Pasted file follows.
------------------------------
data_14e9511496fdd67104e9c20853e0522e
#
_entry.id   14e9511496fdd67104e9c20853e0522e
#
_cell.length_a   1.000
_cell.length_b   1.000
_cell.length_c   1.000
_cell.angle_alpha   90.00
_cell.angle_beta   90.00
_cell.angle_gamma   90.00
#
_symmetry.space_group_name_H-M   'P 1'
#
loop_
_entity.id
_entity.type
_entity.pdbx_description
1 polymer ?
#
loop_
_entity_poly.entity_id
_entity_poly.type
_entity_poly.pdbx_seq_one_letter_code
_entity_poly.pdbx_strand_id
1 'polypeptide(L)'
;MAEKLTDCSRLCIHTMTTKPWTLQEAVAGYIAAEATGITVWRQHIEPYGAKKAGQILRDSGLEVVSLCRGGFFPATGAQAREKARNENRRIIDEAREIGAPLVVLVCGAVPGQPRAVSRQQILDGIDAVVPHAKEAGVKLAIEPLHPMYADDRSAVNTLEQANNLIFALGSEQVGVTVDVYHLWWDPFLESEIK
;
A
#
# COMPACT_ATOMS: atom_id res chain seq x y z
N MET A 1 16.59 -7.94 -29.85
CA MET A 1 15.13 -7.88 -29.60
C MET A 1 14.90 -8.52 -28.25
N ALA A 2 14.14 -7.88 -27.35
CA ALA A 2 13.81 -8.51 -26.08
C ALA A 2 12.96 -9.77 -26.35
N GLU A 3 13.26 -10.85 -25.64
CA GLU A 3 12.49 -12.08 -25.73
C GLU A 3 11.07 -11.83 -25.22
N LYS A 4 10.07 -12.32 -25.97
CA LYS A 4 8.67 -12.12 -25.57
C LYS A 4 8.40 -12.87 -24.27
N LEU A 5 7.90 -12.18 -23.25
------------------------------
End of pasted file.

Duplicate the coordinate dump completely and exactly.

data_14e9511496fdd67104e9c20853e0522e
#
_entry.id   14e9511496fdd67104e9c20853e0522e
#
_cell.length_a   1.000
_cell.length_b   1.000
_cell.length_c   1.000
_cell.angle_alpha   90.00
_cell.angle_beta   90.00
_cell.angle_gamma   90.00
#
_symmetry.space_group_name_H-M   'P 1'
#
loop_
_entity.id
_entity.type
_entity.pdbx_description
1 polymer ?
#
loop_
_entity_poly.entity_id
_entity_poly.type
_entity_poly.pdbx_seq_one_letter_code
_entity_poly.pdbx_strand_id
1 'polypeptide(L)'
;MAEKLTDCSRLCIHTMTTKPWTLQEAVAGYIAAEATGITVWRQHIEPYGAKKAGQILRDSGLEVVSLCRGGFFPATGAQAREKARNENRRIIDEAREIGAPLVVLVCGAVPGQPRAVSRQQILDGIDAVVPHAKEAGVKLAIEPLHPMYADDRSAVNTLEQANNLIFALGSEQVGVTVDVYHLWWDPFLESEIK
;
A
#
# COMPACT_ATOMS: atom_id res chain seq x y z
N MET A 1 16.59 -7.94 -29.85
CA MET A 1 15.13 -7.88 -29.60
C MET A 1 14.90 -8.52 -28.25
N ALA A 2 14.14 -7.88 -27.35
CA ALA A 2 13.81 -8.51 -26.08
C ALA A 2 12.96 -9.77 -26.35
N GLU A 3 13.26 -10.85 -25.64
CA GLU A 3 12.49 -12.08 -25.73
C GLU A 3 11.07 -11.83 -25.22
N LYS A 4 10.07 -12.32 -25.97
CA LYS A 4 8.67 -12.12 -25.57
C LYS A 4 8.40 -12.87 -24.27
N LEU A 5 7.90 -12.18 -23.25